Saturday, January 29, 2011

Stay Sick--or--Get Well: Not an Obvious Choice



Once upon a time ( a true story) during the reign of Caesar Augustus there was in Jerusalem a pool that reportedly had mystical powers of healing.  The gospel of John, chapter 5, tells us that "a large number of disabled people used to lie around its perimeter--the blind, the lame, the paralyzed."  One rendition states that God would cause the waters to stir and the first individual into the pool after each disturbance would be healed.  On one occasion Jesus finds this pool and sees a man lying close to the pool.  This man has been an invalid for 38 hellish years.  Think about the despondency, the resignation generated by being incapacitated for 38 years.   Jesus sees this man lying there and having been made aware of his decades-long suffering I would have thought that Christ's heart of compassion would have prompted him to immediately provide a healing touch to this man.  I'd have thought that Jesus would restore this man's body to health and turn that which had become bent and crooked into that which could stand tall and erect. 

Instead, Jesus asks him a question which, on the surface, comes off as either stupid or very insensitive.  Jesus asks the man, "Do you want to get well?"  "Do you want to be healed?"   That's one of those questions you and I might impulsively answer with, "Duh."   Stupid question, don't ya think?  If not stupid, then insensitive.  This poor man has been incapacitated for 38-and-counting years, incapable of even the smallest of tasks, likely the object of disdain by those with their nose up in the air, and Jesus, you have to ask if he wants to get well?  Isn't it obvious?  No, not at all.  And that's why Jesus asked him the question.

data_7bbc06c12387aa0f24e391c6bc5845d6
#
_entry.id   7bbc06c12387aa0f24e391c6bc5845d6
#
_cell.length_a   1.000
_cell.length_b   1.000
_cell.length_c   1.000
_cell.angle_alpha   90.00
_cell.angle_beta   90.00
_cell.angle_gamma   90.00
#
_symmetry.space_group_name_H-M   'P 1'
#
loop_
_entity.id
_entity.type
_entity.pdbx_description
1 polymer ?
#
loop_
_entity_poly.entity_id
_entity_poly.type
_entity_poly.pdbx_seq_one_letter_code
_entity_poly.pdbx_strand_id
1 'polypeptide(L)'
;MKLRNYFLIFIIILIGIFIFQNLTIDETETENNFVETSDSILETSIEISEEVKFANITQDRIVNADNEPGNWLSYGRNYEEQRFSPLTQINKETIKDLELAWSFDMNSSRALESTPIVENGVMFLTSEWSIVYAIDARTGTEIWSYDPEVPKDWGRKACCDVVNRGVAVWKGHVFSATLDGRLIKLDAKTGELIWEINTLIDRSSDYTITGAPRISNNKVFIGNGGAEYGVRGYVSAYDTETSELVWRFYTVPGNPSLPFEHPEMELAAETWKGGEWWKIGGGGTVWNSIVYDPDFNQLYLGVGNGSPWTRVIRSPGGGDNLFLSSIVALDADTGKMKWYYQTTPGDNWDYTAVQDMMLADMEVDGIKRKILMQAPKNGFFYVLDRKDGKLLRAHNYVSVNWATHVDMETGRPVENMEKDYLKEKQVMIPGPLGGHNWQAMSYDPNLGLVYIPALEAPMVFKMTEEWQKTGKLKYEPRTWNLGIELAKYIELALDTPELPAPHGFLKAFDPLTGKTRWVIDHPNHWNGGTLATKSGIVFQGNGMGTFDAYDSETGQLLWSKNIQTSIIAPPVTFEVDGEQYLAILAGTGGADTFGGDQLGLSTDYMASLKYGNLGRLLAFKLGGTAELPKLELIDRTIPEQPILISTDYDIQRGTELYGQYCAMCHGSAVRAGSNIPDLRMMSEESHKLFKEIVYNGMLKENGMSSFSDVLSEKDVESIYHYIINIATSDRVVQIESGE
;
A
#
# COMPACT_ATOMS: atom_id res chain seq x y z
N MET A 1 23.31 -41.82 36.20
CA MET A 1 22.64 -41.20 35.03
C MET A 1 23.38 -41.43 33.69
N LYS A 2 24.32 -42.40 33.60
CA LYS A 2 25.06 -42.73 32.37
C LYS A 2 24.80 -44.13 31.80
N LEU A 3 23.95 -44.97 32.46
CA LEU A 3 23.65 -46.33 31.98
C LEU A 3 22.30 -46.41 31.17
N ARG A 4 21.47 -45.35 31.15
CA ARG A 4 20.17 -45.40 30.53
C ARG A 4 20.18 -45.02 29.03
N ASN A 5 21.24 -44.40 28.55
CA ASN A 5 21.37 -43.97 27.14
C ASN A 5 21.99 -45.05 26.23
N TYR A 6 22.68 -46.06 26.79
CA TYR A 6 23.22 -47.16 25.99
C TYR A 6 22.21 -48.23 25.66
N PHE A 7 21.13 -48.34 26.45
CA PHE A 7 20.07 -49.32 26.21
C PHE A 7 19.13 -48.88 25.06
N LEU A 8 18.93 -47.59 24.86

You have to know there are perks in staying sick.  There are pay-offs in not getting well.  The clinical term is secondary gains. The gains, the pay-offs are not obvious but nonetheless part of the package of perks that come with staying sick.  "John" was an alcoholic before he and "Mary" met and married 25 years ago.  He has never addressed his alcoholism and Mary and the kids have learned to live with it.  He misses work and she calls in for him, coming up with some viable excuse.  John's a mean drunk and the kids have learned to tiptoe around Dad and avoid him, not rocking the boat.  Mary has taken on another part-time job to make up for the loss of income due to John's absenteeism and to cover the cost of the booze he downs. Jesus asks,"Do you want to get well, John?"  You see, if John begins recovery work he will have to take responsibility for himself.  He'd have to step up to the plate.  He'd have to man-up.  He would have to change, rather than his kids adapting their behavior.  Yes, John, your alcoholism is killing you and destroying your family, but Jesus, who knows us inside and out, asks a very penetrating question--do you want to get well?